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When I first saw Lady Sings the Blues, I knew nothing about Billie Holiday beyond her fame as a jazz singer. I know more about her music now, but remain largely ignorant of her personal life. Such knowledge doesn’t matter much in talking about the movie anyway since in this black-themed variation on overheated celebrity melodrama, any relationship to reality takes a back seat to generic expectation. The film is dazzling, but not a very serious look at an artist’s tragic life.

In fact, a good argument could be made that Lady has more relevance for Diana Ross than Billie Holiday. In a stunning feature film debut, Ross demonstrates an emotional range and versatility that any actor could envy. The film did not exactly make her a star, of course, since she was already well known from “The Supremes.” Unfortunately, none of her later film roles delivered on the sensational promise of her first appearance. 

To be sure, the film’s Billie Holiday offers an excellent opportunity for any actress. The rise and fall of a gifted outsider is tried and true formulaic fiction. Add Holiday’s drug addiction, her difficulties in dealing with it, and the gritty detail of the unfamiliar world of jazz and black hardship, and you don’t need much more than a good journeyman script. Ross and the vivacious supporting cast move Lady way beyond such mild competence, but they are helped by a formula that has been dressed to the nines and saturated with an atmosphere that pulses with its own teeming dynamism.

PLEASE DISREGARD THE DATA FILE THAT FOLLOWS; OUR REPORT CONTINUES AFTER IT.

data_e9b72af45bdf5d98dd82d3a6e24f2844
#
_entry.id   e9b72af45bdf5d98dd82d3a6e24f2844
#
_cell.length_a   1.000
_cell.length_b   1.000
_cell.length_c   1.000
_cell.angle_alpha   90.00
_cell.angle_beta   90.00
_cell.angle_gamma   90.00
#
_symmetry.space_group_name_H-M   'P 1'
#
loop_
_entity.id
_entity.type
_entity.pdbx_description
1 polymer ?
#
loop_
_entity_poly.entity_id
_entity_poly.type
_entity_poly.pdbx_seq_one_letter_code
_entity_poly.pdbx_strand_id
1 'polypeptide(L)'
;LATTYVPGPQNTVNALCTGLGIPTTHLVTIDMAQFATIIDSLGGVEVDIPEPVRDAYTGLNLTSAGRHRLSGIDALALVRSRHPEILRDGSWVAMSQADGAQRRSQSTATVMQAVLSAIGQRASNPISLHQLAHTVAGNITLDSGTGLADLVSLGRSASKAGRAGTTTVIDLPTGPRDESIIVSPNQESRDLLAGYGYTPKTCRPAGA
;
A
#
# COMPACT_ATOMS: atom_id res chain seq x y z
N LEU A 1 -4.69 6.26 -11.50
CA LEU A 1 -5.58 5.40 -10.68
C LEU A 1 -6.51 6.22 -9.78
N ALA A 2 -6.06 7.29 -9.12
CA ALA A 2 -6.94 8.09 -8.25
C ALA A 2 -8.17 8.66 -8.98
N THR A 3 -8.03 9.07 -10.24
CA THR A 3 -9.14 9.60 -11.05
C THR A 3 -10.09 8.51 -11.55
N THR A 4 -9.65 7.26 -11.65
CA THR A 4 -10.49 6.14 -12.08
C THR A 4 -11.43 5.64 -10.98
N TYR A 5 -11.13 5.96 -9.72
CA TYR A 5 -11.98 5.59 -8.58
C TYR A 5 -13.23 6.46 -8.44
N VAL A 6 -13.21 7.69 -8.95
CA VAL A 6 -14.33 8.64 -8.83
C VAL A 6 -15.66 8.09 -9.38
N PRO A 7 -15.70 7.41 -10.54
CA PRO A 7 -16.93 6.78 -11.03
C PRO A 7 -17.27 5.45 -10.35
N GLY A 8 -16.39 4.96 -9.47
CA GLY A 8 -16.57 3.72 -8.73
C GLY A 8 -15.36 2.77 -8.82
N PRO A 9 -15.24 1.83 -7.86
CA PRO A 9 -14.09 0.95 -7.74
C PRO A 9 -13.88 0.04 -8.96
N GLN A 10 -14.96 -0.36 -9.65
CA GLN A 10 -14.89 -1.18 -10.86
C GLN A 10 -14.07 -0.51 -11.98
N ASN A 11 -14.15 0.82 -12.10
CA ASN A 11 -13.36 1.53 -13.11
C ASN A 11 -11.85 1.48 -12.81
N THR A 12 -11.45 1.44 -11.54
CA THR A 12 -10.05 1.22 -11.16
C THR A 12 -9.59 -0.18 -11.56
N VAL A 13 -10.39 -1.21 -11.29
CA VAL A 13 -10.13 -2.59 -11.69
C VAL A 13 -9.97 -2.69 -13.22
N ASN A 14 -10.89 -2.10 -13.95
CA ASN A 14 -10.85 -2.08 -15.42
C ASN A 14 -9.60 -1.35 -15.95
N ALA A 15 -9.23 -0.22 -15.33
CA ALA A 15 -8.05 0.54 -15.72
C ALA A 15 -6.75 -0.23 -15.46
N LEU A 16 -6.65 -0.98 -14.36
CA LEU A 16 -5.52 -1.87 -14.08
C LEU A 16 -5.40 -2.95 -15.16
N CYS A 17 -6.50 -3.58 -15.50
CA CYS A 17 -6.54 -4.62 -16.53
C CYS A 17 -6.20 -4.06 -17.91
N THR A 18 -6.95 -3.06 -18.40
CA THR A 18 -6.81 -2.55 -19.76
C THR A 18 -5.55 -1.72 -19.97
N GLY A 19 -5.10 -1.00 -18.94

Smoky, textured cinematography, rakish costuming and lush period production design cushion Ross with a kind of hip, jaunty, latter-day movie-queen glamour. The smart, often flamboyantly coarse dialog is combined with what feels like partial improvisation that is often far more complexly moving than the more conventionally dramatic sequences. For example, Billie’s hysteria when she and her band are attacked by Ku Klux Klansmen, while plausibly harrowing, is nonetheless so obviously set up as a cause for her descent into addiction that you can see the furniture being arranged. On the other hand, inspired as much of the improvisation may be, some it goes on too long as the actors struggle to focus dramatic and narrative points.

When Billie learns of her mother’s death, for example, as her connection prepares a dope injection and Piano Man (Richard Pryor) tries to stop both of them, the confusion, shouting and emotional pain persist to a point that you want to get away. Improvised or otherwise, too many scenes like it cumulatively drag the movie down. Sympathy starts to dry up as Billie learns nothing from her mistakes and makes one bad choice after another. As they hit those highs and lows on this stylish trip down a well-worn path, Ross and the vibrantly rendered milieu assure Lady Sings the Blues is never less than absorbing. But Holiday’s recordings tell us more about her pain than all the florid melodrama.